You may then learn during your various coffee conversations that the firm is changing their focus or has had some success in a new practice area, which fits with your interests. Or, the field is looking for these types of people or has Z opportunities.

The next step then might be to ask your contact for a referral to someone who might know about opportunities in that field or at Y firm or is willing to talk to you more specifically about what Y firm is looking for or what other opportunities are in X field.

Or, the next step might be to build certain skills looked for in that field by taking a CLE class or reading a book. And so on.

Develop a Way to Write and Speak Comfortably About Your Strengths and Skills

Part of your step-plan should include making sure you have a way to write and speak about your strengths and skills.

Create a clear, easy to say, comfortable description of yourself and the concrete ways you are going to help a future employer.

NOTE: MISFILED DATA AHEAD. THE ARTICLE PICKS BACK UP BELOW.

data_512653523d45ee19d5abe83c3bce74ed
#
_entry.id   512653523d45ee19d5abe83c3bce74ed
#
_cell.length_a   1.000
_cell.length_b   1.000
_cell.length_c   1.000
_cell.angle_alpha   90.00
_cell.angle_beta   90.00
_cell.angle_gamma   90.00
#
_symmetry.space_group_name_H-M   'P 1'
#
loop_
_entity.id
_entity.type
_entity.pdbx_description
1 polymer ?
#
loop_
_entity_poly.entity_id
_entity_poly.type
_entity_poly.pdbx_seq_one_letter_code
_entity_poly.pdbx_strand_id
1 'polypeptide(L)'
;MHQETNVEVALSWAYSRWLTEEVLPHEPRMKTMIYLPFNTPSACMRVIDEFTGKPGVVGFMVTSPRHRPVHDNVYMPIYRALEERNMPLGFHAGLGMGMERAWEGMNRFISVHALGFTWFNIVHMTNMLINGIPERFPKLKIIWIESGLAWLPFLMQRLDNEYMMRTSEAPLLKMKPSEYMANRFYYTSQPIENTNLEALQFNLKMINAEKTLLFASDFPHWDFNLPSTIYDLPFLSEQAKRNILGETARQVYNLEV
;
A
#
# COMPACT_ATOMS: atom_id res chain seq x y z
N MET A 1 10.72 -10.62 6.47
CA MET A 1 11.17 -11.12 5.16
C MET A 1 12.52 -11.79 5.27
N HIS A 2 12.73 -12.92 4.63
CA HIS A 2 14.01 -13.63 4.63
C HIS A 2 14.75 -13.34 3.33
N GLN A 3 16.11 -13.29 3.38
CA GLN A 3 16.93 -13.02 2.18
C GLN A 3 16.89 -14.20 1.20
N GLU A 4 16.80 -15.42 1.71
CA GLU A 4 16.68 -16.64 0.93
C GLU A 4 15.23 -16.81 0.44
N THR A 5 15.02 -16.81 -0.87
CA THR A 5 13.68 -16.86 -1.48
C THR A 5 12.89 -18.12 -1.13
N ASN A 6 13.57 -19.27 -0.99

Practice this — both in writing, and speaking.

As well, make sure you have the basics covered — develop an accurate and clear résumé, with no spelling mistakes or typos. Make sure all dates are correct. Have a friend or family member read it — and take it to your career services office for their input. You are paying for them and they do know what legal employers look for in résumés, cover letters, and writing samples. Use their services.

Tactical Step #3: Start Taking Action

Put your people list into action and start connecting based on the categories you have. You will need to develop informational interview questions — I won’t go into that here, as there is an excellent series you should read and follow on this website.

Pick people’s brains for their ideas and get thoughts on new directions to go in from the information you pick up from your interviewees (said and unsaid).

Don’t hesitate to ask the scary question — What advice would you give me?

— – —

Next time we’ll take about some creative ways to put your action plan into place, and generate new leads and opportunities. Here it is!

If you missed the other parts of this series, catch up now: